If you get bloated 3-4 times per week after every meal, I advise starting a low-FODMAP diet for several weeks. This can allow your body to get a break from those foods that cause a reaction. 

You can then start reintroducing broccoli slowly, starting with one tablespoon to check if the symptoms come back. Slowly increase the quantity until you find the amount your body can tolerate. 

When it comes to gastric issues, everyone has a different reaction. That is why it’s always important to evaluate your journey and not base it on someone else’s experiences. 

3. Broccoli Is High in Fiber

Another reason you can get bloated and gassy after consuming broccoli is its high fiber content. In 100 g of broccoli, you get nearly 3 g of fiber.

Broccoli also has a carb called raffinose. People lack the enzyme to break down raffinose, which means that when you consume it, it arrives intact in your digestive tract. Here, the bacteria in your intestines start breaking down the raffinose. 

Once they ferment this carb as a byproduct, you obtain carbon dioxide, methane, and nitrogen, which is why you start bloating. 

Broccoli also has a component called glucosinolates, which are sulfur-containing compounds. When these get to your gut, the bacteria also start fermenting them, causing smelly gas. This is the same reason you get smelly gasses when you consume eggs

4. You Eat Fast

Finally, the last reason you get bloated and gassy after you eat broccoli is that you eat too fast.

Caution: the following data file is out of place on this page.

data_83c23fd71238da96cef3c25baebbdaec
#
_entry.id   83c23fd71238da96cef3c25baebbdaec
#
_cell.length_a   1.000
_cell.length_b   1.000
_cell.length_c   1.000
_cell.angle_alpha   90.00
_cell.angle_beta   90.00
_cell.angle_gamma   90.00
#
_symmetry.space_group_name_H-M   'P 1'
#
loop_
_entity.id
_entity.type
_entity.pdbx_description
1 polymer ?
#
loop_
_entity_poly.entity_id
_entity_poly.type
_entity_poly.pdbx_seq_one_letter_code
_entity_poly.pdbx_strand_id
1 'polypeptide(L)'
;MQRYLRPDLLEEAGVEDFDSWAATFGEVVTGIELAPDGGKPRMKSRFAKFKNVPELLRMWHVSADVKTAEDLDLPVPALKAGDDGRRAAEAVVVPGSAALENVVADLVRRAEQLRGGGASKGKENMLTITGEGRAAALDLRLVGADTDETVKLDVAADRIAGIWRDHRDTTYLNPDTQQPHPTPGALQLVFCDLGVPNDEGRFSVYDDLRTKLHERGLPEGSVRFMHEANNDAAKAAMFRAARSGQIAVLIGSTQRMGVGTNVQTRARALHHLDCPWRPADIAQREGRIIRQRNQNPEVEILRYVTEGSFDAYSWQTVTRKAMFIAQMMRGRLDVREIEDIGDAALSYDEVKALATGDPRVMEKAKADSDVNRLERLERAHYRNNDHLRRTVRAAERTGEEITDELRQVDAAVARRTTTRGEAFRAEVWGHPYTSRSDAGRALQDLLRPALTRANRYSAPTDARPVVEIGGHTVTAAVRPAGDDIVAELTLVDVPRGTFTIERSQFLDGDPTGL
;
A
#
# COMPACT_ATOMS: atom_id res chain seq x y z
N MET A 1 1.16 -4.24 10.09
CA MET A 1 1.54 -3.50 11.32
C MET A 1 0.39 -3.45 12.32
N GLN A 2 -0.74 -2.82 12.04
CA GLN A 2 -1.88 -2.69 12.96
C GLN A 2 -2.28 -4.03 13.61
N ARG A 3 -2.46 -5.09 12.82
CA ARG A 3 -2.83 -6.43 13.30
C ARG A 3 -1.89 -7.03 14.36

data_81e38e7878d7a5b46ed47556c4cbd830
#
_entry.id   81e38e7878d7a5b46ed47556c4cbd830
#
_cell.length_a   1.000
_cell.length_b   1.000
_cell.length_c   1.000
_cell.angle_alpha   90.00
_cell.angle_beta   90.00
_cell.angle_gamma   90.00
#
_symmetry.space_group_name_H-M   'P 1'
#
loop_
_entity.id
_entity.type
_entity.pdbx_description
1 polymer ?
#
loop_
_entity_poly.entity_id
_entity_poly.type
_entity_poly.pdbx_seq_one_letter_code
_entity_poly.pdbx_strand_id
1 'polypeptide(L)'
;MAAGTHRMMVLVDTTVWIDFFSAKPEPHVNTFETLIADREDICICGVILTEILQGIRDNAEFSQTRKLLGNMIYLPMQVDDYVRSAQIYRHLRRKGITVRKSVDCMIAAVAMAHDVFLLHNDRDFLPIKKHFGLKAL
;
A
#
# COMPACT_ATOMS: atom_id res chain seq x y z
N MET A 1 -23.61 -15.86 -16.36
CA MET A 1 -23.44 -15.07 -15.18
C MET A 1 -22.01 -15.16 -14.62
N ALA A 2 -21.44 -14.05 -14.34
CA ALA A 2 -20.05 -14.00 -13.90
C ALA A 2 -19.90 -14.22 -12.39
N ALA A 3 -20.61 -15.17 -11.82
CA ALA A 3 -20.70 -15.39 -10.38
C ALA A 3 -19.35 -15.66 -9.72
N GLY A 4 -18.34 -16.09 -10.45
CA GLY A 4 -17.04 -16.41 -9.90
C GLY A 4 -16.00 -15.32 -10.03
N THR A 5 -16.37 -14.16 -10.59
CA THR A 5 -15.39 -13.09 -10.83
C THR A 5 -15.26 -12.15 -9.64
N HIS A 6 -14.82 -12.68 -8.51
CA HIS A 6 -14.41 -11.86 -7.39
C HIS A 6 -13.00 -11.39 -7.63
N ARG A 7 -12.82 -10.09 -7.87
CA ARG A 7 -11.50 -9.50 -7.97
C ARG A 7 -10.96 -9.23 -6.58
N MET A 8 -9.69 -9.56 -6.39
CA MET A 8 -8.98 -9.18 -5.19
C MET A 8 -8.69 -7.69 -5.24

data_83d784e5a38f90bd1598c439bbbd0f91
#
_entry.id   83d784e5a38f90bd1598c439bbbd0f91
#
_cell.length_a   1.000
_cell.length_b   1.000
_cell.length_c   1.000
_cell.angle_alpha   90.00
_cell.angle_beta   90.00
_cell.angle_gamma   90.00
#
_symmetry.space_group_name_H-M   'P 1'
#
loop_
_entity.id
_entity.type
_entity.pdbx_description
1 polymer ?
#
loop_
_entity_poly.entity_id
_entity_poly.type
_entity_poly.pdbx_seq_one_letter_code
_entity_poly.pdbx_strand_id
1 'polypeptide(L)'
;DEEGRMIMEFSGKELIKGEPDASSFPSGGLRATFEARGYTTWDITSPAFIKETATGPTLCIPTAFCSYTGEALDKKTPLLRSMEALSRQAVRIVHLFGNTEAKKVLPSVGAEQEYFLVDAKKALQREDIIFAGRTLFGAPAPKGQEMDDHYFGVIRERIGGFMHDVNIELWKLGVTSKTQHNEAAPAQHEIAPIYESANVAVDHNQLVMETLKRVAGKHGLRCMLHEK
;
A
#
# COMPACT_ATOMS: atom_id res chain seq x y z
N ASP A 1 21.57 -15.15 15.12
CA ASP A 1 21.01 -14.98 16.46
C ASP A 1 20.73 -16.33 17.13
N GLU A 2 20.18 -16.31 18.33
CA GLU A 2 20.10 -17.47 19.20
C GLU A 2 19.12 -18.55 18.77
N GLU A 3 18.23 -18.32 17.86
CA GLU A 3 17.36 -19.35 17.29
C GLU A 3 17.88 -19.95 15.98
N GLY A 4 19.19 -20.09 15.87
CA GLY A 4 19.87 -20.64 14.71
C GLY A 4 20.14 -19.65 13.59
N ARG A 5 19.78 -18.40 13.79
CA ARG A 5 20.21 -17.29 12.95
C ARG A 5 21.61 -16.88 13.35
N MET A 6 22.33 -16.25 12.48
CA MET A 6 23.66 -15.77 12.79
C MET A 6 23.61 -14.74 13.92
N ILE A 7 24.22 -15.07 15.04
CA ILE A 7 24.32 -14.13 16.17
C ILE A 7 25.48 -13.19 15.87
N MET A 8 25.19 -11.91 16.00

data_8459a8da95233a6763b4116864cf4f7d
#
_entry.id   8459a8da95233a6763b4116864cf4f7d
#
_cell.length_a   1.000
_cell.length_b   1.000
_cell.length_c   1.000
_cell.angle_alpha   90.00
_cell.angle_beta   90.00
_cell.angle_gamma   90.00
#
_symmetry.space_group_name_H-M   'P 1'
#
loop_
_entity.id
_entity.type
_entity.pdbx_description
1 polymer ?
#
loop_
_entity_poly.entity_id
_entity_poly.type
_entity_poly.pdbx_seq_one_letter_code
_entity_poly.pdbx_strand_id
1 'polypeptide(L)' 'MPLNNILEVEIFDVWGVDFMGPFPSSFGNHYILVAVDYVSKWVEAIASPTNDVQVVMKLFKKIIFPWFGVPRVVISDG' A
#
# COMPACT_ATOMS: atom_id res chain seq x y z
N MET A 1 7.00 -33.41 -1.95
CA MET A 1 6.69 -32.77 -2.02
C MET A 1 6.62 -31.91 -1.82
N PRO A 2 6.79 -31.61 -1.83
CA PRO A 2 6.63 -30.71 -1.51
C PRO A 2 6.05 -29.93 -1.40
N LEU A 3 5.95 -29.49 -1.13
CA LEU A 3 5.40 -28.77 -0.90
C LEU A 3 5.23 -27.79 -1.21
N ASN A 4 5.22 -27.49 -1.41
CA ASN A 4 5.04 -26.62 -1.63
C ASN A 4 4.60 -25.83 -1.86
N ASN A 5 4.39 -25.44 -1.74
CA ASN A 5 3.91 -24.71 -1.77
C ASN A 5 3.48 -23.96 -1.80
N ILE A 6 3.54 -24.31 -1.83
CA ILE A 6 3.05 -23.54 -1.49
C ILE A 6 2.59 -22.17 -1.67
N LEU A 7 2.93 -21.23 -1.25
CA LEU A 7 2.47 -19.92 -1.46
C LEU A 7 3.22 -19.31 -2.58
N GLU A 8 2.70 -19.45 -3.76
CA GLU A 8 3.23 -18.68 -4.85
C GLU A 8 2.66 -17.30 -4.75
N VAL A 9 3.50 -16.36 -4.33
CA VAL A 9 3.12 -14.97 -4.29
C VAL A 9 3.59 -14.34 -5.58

Eating fast increases the amount of oxygen that goes into your stomach, which leads to an increase in bloating and gas. So, it might not be broccoli that causes your symptoms but how you eat. 

How To Relieve Stomach Pain After Eating Broccoli

If you get stomach pains after eating broccoli, you can do a couple of things to alleviate the problem. 

The first solution is to have lemon water with ginger. Lemon water can help reduce the symptoms of bloating since ginger can speed up your digestion. 

A study showed that those who had ginger before a meal had a significant improvement in the speed of digestion (13 minutes faster). 

Another way to reduce bloating is to have some peppermint tea. Peppermint can reduce your symptoms by up to 40% for those with IBS. So, having a cup of warm tea can reduce the symptoms of bloating after eating broccoli. 

Ways To Avoid Getting Gassy and Bloating From Broccoli

Ways to avoid getting gassy and bloating from broccoli

1. Cook It

When you cook broccoli, you start the digestion process. 

In other words, some of the fiber starts breaking down when you cook broccoli. Less of it goes to your intestines, which means it is less likely for the bacteria in your gut to ferment it.